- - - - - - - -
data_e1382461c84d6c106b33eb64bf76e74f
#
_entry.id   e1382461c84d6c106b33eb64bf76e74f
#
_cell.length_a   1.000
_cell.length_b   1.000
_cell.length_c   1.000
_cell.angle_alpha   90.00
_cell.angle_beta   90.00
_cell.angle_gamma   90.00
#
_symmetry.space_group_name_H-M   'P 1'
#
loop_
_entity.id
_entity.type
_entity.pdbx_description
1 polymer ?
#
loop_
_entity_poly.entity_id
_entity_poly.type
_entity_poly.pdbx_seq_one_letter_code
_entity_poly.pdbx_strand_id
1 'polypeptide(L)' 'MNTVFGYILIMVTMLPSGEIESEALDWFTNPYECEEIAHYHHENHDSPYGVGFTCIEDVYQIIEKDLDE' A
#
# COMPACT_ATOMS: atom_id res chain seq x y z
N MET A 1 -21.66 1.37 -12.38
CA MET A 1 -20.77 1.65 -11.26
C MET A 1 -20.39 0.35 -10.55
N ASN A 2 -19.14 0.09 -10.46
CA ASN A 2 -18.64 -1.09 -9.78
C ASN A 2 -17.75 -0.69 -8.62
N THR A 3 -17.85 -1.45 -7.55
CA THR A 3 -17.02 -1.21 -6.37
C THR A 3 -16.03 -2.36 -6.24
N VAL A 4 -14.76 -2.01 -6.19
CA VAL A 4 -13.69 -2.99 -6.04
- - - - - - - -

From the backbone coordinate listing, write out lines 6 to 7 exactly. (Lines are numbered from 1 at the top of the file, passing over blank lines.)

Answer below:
_cell.length_b   1.000
_cell.length_c   1.000